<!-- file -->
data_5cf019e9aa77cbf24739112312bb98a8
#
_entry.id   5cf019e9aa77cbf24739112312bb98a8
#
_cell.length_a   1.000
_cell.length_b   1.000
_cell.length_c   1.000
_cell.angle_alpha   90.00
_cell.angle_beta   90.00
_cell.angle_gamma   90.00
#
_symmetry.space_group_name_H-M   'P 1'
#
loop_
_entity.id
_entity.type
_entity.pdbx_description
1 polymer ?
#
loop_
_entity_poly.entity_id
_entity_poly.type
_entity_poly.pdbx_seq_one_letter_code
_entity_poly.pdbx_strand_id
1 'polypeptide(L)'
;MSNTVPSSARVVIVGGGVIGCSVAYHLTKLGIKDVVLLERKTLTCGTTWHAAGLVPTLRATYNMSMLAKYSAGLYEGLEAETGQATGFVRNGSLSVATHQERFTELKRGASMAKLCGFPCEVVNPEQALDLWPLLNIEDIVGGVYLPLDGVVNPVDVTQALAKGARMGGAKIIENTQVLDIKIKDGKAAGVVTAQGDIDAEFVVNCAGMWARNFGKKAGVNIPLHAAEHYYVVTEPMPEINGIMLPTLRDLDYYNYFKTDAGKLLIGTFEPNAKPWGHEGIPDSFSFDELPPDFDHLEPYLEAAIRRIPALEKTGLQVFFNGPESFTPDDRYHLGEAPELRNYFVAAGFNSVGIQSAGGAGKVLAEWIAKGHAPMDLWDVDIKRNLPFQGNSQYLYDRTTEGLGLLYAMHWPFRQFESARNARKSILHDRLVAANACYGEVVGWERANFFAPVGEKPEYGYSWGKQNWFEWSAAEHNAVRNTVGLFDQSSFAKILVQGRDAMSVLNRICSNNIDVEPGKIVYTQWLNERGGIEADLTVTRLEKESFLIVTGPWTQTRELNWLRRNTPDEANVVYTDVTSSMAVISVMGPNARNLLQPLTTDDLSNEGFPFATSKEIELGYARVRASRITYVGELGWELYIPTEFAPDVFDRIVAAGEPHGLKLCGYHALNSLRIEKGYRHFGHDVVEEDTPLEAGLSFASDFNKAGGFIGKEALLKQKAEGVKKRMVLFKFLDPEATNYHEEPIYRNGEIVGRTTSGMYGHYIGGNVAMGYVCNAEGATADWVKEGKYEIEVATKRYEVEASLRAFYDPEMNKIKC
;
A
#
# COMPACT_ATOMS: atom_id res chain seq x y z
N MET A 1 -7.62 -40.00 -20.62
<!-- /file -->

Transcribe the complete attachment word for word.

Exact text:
data_5cf019e9aa77cbf24739112312bb98a8
#
_entry.id   5cf019e9aa77cbf24739112312bb98a8
#
_cell.length_a   1.000
_cell.length_b   1.000
_cell.length_c   1.000
_cell.angle_alpha   90.00
_cell.angle_beta   90.00
_cell.angle_gamma   90.00
#
_symmetry.space_group_name_H-M   'P 1'
#
loop_
_entity.id
_entity.type
_entity.pdbx_description
1 polymer ?
#
loop_
_entity_poly.entity_id
_entity_poly.type
_entity_poly.pdbx_seq_one_letter_code
_entity_poly.pdbx_strand_id
1 'polypeptide(L)'
;MSNTVPSSARVVIVGGGVIGCSVAYHLTKLGIKDVVLLERKTLTCGTTWHAAGLVPTLRATYNMSMLAKYSAGLYEGLEAETGQATGFVRNGSLSVATHQERFTELKRGASMAKLCGFPCEVVNPEQALDLWPLLNIEDIVGGVYLPLDGVVNPVDVTQALAKGARMGGAKIIENTQVLDIKIKDGKAAGVVTAQGDIDAEFVVNCAGMWARNFGKKAGVNIPLHAAEHYYVVTEPMPEINGIMLPTLRDLDYYNYFKTDAGKLLIGTFEPNAKPWGHEGIPDSFSFDELPPDFDHLEPYLEAAIRRIPALEKTGLQVFFNGPESFTPDDRYHLGEAPELRNYFVAAGFNSVGIQSAGGAGKVLAEWIAKGHAPMDLWDVDIKRNLPFQGNSQYLYDRTTEGLGLLYAMHWPFRQFESARNARKSILHDRLVAANACYGEVVGWERANFFAPVGEKPEYGYSWGKQNWFEWSAAEHNAVRNTVGLFDQSSFAKILVQGRDAMSVLNRICSNNIDVEPGKIVYTQWLNERGGIEADLTVTRLEKESFLIVTGPWTQTRELNWLRRNTPDEANVVYTDVTSSMAVISVMGPNARNLLQPLTTDDLSNEGFPFATSKEIELGYARVRASRITYVGELGWELYIPTEFAPDVFDRIVAAGEPHGLKLCGYHALNSLRIEKGYRHFGHDVVEEDTPLEAGLSFASDFNKAGGFIGKEALLKQKAEGVKKRMVLFKFLDPEATNYHEEPIYRNGEIVGRTTSGMYGHYIGGNVAMGYVCNAEGATADWVKEGKYEIEVATKRYEVEASLRAFYDPEMNKIKC
;
A
#
# COMPACT_ATOMS: atom_id res chain seq x y z
N MET A 1 -7.62 -40.00 -20.62